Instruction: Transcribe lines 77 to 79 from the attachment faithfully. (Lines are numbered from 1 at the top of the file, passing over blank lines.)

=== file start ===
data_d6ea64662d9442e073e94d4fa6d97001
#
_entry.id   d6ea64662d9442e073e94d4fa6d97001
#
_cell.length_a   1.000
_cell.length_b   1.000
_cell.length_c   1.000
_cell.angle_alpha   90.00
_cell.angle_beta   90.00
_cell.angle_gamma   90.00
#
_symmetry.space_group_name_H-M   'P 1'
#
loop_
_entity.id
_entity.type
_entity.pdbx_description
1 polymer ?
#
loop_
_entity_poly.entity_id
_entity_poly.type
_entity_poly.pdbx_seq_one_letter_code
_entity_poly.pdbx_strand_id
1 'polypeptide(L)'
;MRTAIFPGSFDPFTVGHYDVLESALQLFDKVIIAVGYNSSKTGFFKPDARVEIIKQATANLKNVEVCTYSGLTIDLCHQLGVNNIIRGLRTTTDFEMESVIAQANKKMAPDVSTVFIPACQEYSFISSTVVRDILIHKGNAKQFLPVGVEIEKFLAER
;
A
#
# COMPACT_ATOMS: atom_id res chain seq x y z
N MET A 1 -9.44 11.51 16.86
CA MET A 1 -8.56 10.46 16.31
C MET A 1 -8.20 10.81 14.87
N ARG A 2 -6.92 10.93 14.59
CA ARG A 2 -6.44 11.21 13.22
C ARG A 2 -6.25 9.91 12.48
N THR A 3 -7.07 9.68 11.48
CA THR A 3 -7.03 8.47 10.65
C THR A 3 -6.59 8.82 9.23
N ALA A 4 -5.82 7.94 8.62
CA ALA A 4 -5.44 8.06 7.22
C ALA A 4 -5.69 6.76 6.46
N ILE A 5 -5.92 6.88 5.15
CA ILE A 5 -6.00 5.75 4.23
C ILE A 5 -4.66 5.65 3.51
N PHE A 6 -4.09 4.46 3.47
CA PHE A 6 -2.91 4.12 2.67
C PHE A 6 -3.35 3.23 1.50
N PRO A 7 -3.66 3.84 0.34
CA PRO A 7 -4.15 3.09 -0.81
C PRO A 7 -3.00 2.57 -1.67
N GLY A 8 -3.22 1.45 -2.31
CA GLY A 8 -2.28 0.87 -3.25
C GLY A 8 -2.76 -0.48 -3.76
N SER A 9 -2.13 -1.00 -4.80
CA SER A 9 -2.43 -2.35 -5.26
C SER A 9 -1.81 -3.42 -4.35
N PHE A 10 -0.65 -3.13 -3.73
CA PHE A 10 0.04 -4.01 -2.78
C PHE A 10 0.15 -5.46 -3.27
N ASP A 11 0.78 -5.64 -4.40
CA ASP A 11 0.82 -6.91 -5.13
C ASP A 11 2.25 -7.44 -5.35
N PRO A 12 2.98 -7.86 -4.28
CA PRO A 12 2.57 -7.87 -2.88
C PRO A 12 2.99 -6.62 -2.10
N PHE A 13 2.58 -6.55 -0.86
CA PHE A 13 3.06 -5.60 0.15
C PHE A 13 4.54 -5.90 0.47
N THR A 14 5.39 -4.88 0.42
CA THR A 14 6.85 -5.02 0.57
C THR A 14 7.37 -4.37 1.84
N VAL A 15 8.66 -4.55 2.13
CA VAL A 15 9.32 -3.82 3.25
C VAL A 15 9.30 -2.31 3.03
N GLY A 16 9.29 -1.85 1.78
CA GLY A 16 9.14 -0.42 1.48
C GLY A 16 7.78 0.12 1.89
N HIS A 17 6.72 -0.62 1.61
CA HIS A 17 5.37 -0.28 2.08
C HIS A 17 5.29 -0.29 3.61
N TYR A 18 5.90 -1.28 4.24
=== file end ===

CA GLY A 16 9.14 -0.42 1.48
C GLY A 16 7.78 0.12 1.89
N HIS A 17 6.72 -0.62 1.61